Talking Isn’t Enough to Break Mental Health Stigma

Talking Isn’t Enough to Break Mental Health Stigma

Talking isn’t enough to break mental health stigma, which I think may be a hard pill to swallow. I know how impactful conversation and general awareness efforts can be on an interpersonal level, and I don’t mean to say those things aren’t important. However, we need to understand that they’re not enough to break mental health stigma entirely, and here’s why.

Why Isn’t Talking Enough to Break Mental Health Stigma?

When we stop to take a look at the sheer volume of conversation and awareness efforts surrounding mental health and then the amount of stigma that still exists, I think it becomes more apparent that mental health stigma cannot be broken by talking alone. While these efforts help people see mental health struggles for what they truly are rather than what stigma portrays them as and should never be discounted, there are still so many societal structures that keep mental health stigma alive.

I don’t mean in terms of societal perception of mental health. Rather, I mean there are structures in place that either exist because of stigma or perpetuate stigma that we must dismantle. A report from the Mental Health Commission of Canada describes structural stigma as « inequities and injustices that are woven into the policies and practices of our institutional systems »1 and uses examples like mental health stigma in the healthcare system, in the workplace, education, criminal justice, and public participation to demonstrate these instances. The organization’s document « Mental Illness-Related Structural Stigma: The Downward Spiral of Systematic Exclusion Final Report »2 goes into detail.

The structural manifestation of mental health stigma cannot be broken by talking alone because of how ingrained it is in each of these areas. I recommend reading the Mental Health Commission of Canada’s document, and others like it, to truly get a sense of what structural stigma can look like. We need to take action to challenge those structures and demand they be replaced by ones that don’t reinforce mental health stigma.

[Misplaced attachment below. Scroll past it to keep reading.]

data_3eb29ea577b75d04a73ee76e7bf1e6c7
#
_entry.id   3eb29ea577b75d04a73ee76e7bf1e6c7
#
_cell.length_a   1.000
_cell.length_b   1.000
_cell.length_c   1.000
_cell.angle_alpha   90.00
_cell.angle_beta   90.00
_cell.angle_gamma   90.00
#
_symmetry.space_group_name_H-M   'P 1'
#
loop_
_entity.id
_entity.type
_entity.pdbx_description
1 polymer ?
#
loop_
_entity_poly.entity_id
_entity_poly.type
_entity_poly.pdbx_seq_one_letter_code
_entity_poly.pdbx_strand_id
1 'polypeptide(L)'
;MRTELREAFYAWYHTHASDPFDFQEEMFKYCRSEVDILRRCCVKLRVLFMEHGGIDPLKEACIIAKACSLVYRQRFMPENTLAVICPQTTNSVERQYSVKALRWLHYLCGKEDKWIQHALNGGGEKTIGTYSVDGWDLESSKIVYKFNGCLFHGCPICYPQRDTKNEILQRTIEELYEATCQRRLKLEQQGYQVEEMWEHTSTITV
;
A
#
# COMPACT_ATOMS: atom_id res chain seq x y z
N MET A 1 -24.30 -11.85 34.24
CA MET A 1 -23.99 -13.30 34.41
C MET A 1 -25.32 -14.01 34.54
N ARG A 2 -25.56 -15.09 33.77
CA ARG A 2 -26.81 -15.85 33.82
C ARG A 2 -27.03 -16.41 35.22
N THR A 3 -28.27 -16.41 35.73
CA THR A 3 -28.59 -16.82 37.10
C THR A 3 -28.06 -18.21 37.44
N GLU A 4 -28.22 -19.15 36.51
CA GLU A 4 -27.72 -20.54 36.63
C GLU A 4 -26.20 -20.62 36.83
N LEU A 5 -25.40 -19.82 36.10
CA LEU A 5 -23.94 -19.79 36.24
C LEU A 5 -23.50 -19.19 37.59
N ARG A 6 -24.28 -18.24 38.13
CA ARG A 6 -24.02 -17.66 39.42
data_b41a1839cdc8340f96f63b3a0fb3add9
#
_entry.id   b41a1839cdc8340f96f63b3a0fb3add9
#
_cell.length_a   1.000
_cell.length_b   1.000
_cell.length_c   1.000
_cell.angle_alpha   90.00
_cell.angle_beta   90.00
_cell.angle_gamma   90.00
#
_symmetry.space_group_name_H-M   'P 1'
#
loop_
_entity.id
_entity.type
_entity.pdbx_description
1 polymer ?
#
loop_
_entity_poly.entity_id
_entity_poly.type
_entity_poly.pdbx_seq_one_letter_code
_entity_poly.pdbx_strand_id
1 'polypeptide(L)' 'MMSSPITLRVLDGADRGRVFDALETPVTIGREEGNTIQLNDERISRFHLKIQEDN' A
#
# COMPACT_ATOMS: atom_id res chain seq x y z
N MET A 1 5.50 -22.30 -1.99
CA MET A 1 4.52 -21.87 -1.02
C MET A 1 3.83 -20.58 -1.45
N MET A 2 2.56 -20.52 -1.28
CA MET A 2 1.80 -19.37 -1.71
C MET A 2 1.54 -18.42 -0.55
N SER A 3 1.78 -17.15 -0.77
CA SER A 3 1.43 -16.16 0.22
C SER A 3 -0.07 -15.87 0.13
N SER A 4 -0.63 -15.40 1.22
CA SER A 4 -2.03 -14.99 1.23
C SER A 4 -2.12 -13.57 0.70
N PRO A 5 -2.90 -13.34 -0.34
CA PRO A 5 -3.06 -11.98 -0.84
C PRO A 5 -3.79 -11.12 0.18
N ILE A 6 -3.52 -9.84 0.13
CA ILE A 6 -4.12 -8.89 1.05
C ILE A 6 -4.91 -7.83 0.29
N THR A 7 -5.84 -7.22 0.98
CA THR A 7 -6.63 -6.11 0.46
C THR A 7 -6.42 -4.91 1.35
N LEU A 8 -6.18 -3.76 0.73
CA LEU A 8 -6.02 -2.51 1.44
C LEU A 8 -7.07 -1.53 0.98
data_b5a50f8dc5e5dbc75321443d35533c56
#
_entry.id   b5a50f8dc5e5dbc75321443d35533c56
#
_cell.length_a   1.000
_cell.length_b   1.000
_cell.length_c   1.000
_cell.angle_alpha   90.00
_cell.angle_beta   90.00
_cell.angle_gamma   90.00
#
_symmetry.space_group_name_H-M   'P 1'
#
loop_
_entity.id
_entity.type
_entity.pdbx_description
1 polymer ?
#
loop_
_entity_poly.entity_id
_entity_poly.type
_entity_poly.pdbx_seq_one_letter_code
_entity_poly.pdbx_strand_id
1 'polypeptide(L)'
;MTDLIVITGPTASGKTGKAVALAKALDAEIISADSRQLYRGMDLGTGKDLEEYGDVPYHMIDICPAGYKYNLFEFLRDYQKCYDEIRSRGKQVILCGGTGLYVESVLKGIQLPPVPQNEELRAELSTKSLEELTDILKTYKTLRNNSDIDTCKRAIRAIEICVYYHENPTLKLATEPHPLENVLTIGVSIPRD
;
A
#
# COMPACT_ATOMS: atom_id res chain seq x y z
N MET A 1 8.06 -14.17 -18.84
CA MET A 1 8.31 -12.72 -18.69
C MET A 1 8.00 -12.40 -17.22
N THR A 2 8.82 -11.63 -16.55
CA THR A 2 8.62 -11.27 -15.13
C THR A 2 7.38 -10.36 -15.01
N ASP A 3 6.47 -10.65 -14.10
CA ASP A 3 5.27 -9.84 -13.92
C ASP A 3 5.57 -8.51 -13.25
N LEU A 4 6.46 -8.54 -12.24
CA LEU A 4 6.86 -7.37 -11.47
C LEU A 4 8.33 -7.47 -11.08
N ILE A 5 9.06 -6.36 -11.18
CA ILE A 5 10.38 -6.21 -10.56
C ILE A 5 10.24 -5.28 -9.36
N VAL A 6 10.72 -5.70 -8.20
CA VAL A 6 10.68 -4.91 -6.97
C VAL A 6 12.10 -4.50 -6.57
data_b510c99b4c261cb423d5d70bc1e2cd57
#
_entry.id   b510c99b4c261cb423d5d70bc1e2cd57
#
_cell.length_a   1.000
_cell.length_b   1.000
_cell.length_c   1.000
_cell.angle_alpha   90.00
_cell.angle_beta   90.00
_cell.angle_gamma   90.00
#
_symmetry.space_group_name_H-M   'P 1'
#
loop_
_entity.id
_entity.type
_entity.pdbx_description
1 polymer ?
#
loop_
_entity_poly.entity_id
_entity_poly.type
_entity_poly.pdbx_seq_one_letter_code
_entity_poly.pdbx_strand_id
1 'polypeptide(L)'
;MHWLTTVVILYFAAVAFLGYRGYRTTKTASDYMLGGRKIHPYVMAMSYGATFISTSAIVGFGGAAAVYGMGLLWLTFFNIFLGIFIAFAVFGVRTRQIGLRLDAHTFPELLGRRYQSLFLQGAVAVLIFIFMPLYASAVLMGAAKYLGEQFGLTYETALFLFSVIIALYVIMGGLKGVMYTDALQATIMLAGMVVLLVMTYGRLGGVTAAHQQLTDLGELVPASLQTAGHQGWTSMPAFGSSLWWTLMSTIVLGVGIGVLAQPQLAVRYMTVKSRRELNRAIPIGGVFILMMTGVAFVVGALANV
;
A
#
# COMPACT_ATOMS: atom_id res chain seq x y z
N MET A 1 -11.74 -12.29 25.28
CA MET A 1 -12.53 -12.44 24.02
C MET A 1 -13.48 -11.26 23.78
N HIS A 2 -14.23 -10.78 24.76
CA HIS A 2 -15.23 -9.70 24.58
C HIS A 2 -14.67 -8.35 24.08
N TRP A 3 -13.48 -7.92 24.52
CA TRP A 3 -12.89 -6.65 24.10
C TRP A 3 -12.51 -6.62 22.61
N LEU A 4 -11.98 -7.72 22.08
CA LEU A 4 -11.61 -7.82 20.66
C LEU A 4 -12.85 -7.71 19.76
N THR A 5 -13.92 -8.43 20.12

Suggestions for Dismantling Structural Mental Health Stigma

Let’s be real, dismantling structures that keep mental health stigma in place can be daunting. It could mean taking on entire organizations or speaking to government bodies, to name a couple of examples. There’s often much more at stake because it’s a matter of proving not only how the change would prove beneficial for people, but also to the entire organization or body.

How can one individual hope to take that on, right? I’ve come up with a couple of suggestions.

  1. Start small. Small steps can lead to bigger results down the line. It can look like writing a letter to your local government, letting them know where you see stigma, what changes you think could be made, how the government body can help, and so forth. Changes don’t always start with a big leap.
  2. Enlist the help of mental health organizations. Local branches of mental health organizations may be most effective for local-level structural mental health stigma concerns. Local branches can also be a good way to approach the parent mental health organization if there’s larger-scale structural mental health stigma you’d like to take on.

There are probably many more ways to approach this, and I invite everyone to share their ideas. The importance of these kinds of actions is in recognizing that talking alone isn’t enough to break mental health stigma. When we look beyond the interpersonal sphere, we can begin to examine other ways stigma manifests, such as structural stigma, and begin addressing that as well so we can make sure we’re eradicating mental health stigma from all angles.

 

Source

1, 2. Livingston, James D., Ph.D., Mental Illness-Related Structural Stigma: The Downward Spiral of Systematic Exclusion Final ReportMental Health Commission of Canada, October 2013.

Author: Laura A. Barton

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